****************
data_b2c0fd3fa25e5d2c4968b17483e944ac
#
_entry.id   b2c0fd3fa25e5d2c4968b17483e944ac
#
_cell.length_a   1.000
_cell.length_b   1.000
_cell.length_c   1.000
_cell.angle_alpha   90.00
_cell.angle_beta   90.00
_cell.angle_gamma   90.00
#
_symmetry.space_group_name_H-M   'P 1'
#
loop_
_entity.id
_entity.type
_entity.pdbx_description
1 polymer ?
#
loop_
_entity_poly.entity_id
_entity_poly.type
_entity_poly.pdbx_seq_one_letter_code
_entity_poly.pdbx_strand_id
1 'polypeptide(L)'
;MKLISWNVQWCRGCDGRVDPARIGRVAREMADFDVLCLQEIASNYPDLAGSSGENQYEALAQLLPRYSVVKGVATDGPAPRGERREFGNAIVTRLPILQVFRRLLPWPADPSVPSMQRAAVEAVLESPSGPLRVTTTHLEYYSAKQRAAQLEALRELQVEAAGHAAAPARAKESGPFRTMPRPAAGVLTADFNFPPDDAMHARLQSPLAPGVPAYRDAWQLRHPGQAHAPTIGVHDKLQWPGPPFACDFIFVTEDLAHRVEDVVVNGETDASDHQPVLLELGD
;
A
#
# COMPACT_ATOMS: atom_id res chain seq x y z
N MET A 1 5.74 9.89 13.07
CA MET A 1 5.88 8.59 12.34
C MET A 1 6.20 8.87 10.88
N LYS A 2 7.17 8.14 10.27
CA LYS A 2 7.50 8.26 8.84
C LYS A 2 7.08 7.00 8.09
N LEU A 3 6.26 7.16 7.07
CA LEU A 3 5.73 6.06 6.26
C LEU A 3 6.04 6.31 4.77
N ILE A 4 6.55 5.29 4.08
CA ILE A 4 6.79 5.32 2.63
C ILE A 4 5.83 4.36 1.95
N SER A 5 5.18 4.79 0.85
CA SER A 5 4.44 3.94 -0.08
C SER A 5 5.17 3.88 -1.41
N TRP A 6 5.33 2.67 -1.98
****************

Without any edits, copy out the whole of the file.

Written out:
data_b2c0fd3fa25e5d2c4968b17483e944ac
#
_entry.id   b2c0fd3fa25e5d2c4968b17483e944ac
#
_cell.length_a   1.000
_cell.length_b   1.000
_cell.length_c   1.000
_cell.angle_alpha   90.00
_cell.angle_beta   90.00
_cell.angle_gamma   90.00
#
_symmetry.space_group_name_H-M   'P 1'
#
loop_
_entity.id
_entity.type
_entity.pdbx_description
1 polymer ?
#
loop_
_entity_poly.entity_id
_entity_poly.type
_entity_poly.pdbx_seq_one_letter_code
_entity_poly.pdbx_strand_id
1 'polypeptide(L)'
;MKLISWNVQWCRGCDGRVDPARIGRVAREMADFDVLCLQEIASNYPDLAGSSGENQYEALAQLLPRYSVVKGVATDGPAPRGERREFGNAIVTRLPILQVFRRLLPWPADPSVPSMQRAAVEAVLESPSGPLRVTTTHLEYYSAKQRAAQLEALRELQVEAAGHAAAPARAKESGPFRTMPRPAAGVLTADFNFPPDDAMHARLQSPLAPGVPAYRDAWQLRHPGQAHAPTIGVHDKLQWPGPPFACDFIFVTEDLAHRVEDVVVNGETDASDHQPVLLELGD
;
A
#
# COMPACT_ATOMS: atom_id res chain seq x y z
N MET A 1 5.74 9.89 13.07
CA MET A 1 5.88 8.59 12.34
C MET A 1 6.20 8.87 10.88
N LYS A 2 7.17 8.14 10.27
CA LYS A 2 7.50 8.26 8.84
C LYS A 2 7.08 7.00 8.09
N LEU A 3 6.26 7.16 7.07
CA LEU A 3 5.73 6.06 6.26
C LEU A 3 6.04 6.31 4.77
N ILE A 4 6.55 5.29 4.08
CA ILE A 4 6.79 5.32 2.63
C ILE A 4 5.83 4.36 1.95
N SER A 5 5.18 4.79 0.85
CA SER A 5 4.44 3.94 -0.08
C SER A 5 5.17 3.88 -1.41
N TRP A 6 5.33 2.67 -1.98